Laura van den Berg brings us the novel, Find Me, with a dystopian focus on a pandemic. This book is her debut novel out of five fiction books and has received awards and fellowships for her incredible work.
Find Me (Laura van den Berg) – 2015
Joy is an addict just trying to survive when a sickness that brings memory loss takes over the country. For the first time in her life, she’s given the upper hand and has immunity to whatever the sickness is. Because of that, she’s brought to a hospital and goes through odd treatments before realizing that it might be safer in the real world than in the sterile prison. Purchase the book here.
Dystopian novels have a way of gripping our emotions, no matter if they were written in 1902 or 2022. Maybe that’s because we can already see some predicted changes or because we like escaping to a world where things may seem direr than what may be around us. Whatever it is, dystopian reading is not just for teenagers.
Take a look through these 20 novels and see which stands out to you most: genetic modification, deadly viruses, eradication of functioning societies… Find one you like, add it to your TBR (to be read), and escape to a world where the impossible is possible.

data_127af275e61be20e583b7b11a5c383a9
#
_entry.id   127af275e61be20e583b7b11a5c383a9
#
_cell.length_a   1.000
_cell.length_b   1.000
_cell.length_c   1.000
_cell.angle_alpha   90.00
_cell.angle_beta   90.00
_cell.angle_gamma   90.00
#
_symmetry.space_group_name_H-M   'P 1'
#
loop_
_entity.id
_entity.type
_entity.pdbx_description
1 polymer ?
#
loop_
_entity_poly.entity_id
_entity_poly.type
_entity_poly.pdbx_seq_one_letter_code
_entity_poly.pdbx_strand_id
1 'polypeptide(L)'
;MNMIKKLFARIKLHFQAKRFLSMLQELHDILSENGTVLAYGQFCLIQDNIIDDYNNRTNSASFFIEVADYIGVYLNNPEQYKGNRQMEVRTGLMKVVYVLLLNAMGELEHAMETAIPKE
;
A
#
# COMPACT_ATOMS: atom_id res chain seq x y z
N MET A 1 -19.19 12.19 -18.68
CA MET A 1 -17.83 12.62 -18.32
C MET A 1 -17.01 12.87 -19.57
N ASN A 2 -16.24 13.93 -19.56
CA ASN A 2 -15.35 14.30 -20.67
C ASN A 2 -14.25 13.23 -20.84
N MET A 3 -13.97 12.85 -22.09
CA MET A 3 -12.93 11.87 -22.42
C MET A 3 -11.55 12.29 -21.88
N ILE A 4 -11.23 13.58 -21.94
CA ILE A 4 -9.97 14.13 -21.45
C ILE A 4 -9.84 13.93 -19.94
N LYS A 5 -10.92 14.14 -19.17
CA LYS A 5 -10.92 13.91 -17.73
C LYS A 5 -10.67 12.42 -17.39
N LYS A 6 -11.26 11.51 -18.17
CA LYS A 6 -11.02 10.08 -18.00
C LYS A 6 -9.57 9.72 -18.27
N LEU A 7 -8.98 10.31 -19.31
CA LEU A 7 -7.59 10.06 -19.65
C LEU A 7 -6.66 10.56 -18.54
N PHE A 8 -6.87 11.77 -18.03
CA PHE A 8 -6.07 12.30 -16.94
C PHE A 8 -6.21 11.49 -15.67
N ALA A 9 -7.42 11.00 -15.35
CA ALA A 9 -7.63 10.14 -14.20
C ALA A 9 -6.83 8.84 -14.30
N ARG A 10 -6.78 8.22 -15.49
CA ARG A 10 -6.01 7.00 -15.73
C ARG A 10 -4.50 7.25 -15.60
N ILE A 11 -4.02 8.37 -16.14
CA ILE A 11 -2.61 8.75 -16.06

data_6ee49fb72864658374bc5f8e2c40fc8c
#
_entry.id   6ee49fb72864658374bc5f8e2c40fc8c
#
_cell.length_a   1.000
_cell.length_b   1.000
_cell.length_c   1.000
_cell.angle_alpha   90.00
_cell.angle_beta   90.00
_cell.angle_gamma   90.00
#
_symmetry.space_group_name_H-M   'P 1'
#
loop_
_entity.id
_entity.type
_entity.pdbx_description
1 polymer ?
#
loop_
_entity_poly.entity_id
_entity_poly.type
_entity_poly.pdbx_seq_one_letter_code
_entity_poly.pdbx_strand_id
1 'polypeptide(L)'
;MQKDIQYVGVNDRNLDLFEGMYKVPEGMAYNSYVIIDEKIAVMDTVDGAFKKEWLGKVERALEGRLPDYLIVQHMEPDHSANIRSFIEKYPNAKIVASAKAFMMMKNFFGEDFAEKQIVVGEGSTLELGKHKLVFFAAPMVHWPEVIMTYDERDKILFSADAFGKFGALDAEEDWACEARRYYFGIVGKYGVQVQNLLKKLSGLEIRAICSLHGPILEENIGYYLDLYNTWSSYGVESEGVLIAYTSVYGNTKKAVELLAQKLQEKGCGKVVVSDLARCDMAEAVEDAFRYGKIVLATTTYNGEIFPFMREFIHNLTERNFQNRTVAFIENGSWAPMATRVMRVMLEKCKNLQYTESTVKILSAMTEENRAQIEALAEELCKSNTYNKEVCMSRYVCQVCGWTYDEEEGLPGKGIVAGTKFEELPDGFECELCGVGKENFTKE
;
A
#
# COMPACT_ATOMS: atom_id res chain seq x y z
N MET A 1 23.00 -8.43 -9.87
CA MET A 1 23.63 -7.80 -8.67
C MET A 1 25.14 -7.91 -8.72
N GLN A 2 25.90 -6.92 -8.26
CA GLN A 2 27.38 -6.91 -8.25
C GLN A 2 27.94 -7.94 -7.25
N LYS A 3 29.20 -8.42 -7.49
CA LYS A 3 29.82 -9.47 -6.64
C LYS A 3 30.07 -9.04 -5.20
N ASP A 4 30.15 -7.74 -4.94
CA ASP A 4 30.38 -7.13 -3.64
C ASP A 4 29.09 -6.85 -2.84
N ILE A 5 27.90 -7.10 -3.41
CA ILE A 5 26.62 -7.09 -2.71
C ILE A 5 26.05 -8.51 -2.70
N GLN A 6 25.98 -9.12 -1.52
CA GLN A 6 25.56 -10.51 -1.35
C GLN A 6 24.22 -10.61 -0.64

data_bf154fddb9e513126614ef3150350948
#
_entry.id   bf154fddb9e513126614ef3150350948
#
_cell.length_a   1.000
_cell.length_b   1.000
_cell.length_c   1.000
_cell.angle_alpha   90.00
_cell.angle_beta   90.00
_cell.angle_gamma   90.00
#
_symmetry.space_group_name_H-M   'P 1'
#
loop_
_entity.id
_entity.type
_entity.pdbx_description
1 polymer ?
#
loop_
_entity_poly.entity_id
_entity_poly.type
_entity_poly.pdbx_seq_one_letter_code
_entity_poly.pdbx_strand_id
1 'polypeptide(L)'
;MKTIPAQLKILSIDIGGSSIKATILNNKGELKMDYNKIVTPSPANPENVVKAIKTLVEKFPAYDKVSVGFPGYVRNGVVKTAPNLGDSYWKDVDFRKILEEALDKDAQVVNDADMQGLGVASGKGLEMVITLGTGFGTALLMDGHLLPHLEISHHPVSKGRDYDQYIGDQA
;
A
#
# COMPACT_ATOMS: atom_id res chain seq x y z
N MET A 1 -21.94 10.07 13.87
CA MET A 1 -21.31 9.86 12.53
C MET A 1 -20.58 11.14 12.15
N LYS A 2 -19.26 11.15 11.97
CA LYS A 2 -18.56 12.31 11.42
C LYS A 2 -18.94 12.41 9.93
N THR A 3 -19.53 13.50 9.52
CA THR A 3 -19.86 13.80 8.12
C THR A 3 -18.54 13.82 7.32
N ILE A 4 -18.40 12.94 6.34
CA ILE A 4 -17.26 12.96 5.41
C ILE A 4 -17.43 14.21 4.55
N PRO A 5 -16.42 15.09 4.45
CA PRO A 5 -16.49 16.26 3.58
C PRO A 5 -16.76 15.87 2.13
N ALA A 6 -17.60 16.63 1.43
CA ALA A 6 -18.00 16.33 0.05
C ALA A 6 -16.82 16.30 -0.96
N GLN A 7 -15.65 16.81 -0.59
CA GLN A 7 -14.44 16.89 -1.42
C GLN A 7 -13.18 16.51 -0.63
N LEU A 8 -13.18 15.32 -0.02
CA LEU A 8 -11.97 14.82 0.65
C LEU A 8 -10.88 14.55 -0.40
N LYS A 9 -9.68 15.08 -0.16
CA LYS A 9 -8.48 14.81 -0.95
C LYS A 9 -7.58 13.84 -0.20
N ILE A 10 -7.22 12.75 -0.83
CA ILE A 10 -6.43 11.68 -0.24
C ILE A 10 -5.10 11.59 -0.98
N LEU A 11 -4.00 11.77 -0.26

What is a dystopian society?
A dystopian society is a theme of negative futuristic change; whether that be before, during, or after some life-altering event. The Giver or Divergent is a great example of living in a society like that. It’s set in the future where people’s actions are controlled by a larger entity after some sort of disaster that forced society to restart.
What is the difference between dystopia and utopia?
Dystopia is a society where suffering and destruction take place. Utopia is a place of refuge, growth, and happiness. One (dystopia) is highly negative, while the other (utopia) is highly positive.
What is the most popular dystopian novel?
The answer to this question is based on what your version of popular is, but some of the most well-known ones were written decades ago. Books like The Giver, Fahrenheit 451, The Handmaid’s Tale, and Nineteen Eighty-Four are just a few of the ones a majority of the population knows and loves.
Are dystopian books scary?
Depending on what your version of scary is, they might be. However, the scare factor for most dystopian books doesn’t come from blood or gore or supernatural beings. The “scarier” parts may be focused more on what society has the potential of becoming.
Have any of these books been adapted into movies or TV shows?
Yes! The Giver, Fahrenheit 451, and The Handmaid’s Tale are just a few that have hit the big screen in one way or another.
- Unforgettable Stories: The 20 Best Books Like The Kite Runner (by Khaled Hosseini) - February 10, 2023
- Dystopian Adventures: The 20 Best Books Like The Hunger Games (for Adults) - February 7, 2023
- Edge of Your Seat: The 20 Best Thriller Authors Like Sidney Sheldon - February 2, 2023